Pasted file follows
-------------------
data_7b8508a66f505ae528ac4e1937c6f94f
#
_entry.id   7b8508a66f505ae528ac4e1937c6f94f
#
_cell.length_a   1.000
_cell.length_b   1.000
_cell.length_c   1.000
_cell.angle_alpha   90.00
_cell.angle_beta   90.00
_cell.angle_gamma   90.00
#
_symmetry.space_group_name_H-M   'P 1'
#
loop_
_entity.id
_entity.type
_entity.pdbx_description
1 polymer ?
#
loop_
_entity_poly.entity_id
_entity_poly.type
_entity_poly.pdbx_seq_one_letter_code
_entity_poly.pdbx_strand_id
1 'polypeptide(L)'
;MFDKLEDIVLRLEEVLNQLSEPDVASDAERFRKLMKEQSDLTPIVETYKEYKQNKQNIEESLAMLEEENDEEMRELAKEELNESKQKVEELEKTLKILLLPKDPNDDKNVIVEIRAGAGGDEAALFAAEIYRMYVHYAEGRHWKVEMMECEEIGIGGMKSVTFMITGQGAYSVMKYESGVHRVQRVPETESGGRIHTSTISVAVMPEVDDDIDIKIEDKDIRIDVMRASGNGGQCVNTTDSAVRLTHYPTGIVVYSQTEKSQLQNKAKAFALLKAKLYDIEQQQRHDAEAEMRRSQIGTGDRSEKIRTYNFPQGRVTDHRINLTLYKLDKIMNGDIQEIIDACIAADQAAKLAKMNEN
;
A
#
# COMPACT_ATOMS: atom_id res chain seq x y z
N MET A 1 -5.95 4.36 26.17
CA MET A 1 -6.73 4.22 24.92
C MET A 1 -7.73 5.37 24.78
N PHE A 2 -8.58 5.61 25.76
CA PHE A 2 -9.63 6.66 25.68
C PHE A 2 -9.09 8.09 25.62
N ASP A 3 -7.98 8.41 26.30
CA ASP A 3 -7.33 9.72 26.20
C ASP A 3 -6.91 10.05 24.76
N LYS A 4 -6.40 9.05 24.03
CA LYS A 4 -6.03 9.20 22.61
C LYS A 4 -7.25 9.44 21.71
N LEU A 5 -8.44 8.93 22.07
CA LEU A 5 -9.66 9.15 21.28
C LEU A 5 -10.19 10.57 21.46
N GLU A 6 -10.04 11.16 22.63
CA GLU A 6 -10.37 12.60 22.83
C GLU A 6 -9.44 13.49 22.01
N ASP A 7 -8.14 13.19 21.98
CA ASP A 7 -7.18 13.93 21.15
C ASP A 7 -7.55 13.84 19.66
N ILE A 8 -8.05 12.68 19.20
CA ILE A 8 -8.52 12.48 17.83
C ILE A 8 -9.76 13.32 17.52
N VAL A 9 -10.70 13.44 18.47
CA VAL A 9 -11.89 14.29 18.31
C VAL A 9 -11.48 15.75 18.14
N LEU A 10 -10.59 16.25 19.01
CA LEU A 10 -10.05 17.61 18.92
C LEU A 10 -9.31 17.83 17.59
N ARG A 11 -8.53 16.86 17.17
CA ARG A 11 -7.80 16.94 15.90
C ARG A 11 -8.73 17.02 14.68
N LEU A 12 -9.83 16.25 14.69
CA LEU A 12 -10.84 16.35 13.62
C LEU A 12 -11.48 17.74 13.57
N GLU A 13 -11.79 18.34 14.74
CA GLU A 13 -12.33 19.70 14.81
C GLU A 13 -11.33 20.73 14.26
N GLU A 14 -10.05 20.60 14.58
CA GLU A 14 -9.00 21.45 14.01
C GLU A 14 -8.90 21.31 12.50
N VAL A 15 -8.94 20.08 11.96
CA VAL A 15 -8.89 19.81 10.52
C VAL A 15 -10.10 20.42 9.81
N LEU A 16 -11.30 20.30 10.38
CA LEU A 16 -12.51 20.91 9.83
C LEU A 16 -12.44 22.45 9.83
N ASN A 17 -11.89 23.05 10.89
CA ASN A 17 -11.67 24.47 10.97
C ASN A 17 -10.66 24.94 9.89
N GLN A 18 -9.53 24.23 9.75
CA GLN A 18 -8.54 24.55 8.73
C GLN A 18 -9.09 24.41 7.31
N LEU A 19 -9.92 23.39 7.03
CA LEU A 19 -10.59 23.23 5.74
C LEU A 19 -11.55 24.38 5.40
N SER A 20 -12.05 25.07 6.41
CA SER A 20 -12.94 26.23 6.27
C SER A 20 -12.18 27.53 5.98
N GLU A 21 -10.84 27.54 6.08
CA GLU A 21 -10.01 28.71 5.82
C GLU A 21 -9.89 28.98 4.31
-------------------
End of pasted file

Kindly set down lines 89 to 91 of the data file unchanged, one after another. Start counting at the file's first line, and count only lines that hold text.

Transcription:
CA SER A 20 -12.94 26.23 6.27
C SER A 20 -12.18 27.53 5.98
N GLU A 21 -10.84 27.54 6.08